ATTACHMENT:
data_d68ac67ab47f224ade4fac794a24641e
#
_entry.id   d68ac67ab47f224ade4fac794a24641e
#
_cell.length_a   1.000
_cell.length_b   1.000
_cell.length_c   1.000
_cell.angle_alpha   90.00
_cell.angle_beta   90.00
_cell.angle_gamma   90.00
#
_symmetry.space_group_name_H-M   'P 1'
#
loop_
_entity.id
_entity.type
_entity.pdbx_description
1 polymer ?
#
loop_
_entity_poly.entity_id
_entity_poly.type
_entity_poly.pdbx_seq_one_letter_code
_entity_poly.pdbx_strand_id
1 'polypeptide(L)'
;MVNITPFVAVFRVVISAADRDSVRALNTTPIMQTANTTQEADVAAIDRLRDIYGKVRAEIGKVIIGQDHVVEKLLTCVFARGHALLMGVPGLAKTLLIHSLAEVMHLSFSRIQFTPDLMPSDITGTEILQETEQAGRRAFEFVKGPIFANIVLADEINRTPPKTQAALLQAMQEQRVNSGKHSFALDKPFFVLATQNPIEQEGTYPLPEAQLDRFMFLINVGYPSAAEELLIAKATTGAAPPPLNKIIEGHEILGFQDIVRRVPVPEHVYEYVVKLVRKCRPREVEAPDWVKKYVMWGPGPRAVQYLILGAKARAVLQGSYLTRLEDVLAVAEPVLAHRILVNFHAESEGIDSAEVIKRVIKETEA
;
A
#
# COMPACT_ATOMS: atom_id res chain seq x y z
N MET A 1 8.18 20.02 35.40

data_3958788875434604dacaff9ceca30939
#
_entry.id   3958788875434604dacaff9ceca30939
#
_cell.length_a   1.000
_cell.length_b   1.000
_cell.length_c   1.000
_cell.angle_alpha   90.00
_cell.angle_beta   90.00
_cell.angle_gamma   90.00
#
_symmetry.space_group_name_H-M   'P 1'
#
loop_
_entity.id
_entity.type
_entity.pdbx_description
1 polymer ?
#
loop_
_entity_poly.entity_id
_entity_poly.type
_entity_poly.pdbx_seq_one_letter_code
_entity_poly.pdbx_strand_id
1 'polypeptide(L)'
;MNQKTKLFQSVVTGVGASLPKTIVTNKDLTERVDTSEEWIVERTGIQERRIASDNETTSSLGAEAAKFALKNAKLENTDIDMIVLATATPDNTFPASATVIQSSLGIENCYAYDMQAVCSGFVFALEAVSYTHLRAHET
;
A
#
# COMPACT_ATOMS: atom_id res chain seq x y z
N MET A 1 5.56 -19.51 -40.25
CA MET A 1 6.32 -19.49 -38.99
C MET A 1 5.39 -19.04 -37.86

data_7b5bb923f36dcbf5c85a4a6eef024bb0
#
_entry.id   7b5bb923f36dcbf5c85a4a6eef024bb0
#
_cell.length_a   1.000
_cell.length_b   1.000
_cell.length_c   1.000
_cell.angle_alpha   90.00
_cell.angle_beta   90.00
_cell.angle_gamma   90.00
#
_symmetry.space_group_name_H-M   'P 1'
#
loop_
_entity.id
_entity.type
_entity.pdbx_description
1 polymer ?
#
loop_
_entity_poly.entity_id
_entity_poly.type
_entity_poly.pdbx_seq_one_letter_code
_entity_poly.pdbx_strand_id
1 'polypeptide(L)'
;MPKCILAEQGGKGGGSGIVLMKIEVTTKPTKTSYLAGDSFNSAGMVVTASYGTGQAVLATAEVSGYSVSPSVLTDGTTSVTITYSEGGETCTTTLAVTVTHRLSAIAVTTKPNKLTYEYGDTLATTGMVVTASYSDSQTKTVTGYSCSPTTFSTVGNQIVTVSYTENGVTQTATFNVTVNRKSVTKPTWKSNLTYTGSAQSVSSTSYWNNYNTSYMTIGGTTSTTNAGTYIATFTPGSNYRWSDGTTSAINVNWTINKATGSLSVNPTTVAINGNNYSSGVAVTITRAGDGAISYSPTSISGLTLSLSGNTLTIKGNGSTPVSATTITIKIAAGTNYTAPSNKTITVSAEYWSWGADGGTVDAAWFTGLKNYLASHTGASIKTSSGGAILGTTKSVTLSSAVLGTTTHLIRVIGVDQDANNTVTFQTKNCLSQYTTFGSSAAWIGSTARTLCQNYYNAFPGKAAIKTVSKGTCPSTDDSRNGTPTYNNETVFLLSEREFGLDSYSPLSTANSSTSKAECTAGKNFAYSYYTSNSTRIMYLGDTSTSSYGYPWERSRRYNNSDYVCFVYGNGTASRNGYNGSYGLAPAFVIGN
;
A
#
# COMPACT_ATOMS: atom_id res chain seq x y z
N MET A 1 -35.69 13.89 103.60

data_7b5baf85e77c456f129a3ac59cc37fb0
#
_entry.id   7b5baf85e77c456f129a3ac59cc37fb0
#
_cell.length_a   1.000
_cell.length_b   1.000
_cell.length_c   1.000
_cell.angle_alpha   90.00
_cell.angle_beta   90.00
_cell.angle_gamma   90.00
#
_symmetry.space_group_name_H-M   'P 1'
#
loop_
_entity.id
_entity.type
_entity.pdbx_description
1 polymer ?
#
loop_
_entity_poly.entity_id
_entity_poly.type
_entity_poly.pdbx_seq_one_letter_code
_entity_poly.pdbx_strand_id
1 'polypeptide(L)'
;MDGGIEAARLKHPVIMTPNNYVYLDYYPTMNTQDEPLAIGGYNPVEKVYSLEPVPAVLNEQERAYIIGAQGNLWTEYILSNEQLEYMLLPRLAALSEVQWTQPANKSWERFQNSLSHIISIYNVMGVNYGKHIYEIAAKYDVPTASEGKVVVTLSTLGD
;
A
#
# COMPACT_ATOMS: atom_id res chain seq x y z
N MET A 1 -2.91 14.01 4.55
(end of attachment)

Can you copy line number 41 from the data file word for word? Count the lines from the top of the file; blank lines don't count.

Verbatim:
_cell.angle_gamma   90.00